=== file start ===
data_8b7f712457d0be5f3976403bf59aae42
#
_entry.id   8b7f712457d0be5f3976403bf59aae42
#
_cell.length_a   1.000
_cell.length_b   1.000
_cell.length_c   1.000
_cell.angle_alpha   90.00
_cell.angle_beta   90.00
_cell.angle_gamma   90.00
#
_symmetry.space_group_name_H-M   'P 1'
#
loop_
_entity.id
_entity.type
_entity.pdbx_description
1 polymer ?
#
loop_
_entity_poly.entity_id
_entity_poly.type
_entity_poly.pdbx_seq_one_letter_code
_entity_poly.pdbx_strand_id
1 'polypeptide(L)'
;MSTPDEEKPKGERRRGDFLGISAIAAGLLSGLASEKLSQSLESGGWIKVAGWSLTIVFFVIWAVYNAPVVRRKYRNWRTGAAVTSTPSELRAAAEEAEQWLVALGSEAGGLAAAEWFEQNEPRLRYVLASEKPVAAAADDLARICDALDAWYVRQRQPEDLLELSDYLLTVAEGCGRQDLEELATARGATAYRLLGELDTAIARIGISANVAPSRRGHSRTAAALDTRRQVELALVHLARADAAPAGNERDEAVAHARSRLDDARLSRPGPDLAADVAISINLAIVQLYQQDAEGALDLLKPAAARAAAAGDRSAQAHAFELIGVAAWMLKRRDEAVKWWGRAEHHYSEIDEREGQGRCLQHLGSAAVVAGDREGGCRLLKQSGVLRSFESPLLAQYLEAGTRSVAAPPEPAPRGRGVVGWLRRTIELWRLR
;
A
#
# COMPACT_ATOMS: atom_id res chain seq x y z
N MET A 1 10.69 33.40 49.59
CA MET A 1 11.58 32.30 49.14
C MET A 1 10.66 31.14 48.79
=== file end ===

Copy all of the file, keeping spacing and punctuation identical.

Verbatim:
data_8b7f712457d0be5f3976403bf59aae42
#
_entry.id   8b7f712457d0be5f3976403bf59aae42
#
_cell.length_a   1.000
_cell.length_b   1.000
_cell.length_c   1.000
_cell.angle_alpha   90.00
_cell.angle_beta   90.00
_cell.angle_gamma   90.00
#
_symmetry.space_group_name_H-M   'P 1'
#
loop_
_entity.id
_entity.type
_entity.pdbx_description
1 polymer ?
#
loop_
_entity_poly.entity_id
_entity_poly.type
_entity_poly.pdbx_seq_one_letter_code
_entity_poly.pdbx_strand_id
1 'polypeptide(L)'
;MSTPDEEKPKGERRRGDFLGISAIAAGLLSGLASEKLSQSLESGGWIKVAGWSLTIVFFVIWAVYNAPVVRRKYRNWRTGAAVTSTPSELRAAAEEAEQWLVALGSEAGGLAAAEWFEQNEPRLRYVLASEKPVAAAADDLARICDALDAWYVRQRQPEDLLELSDYLLTVAEGCGRQDLEELATARGATAYRLLGELDTAIARIGISANVAPSRRGHSRTAAALDTRRQVELALVHLARADAAPAGNERDEAVAHARSRLDDARLSRPGPDLAADVAISINLAIVQLYQQDAEGALDLLKPAAARAAAAGDRSAQAHAFELIGVAAWMLKRRDEAVKWWGRAEHHYSEIDEREGQGRCLQHLGSAAVVAGDREGGCRLLKQSGVLRSFESPLLAQYLEAGTRSVAAPPEPAPRGRGVVGWLRRTIELWRLR
;
A
#
# COMPACT_ATOMS: atom_id res chain seq x y z
N MET A 1 10.69 33.40 49.59
CA MET A 1 11.58 32.30 49.14
C MET A 1 10.66 31.14 48.79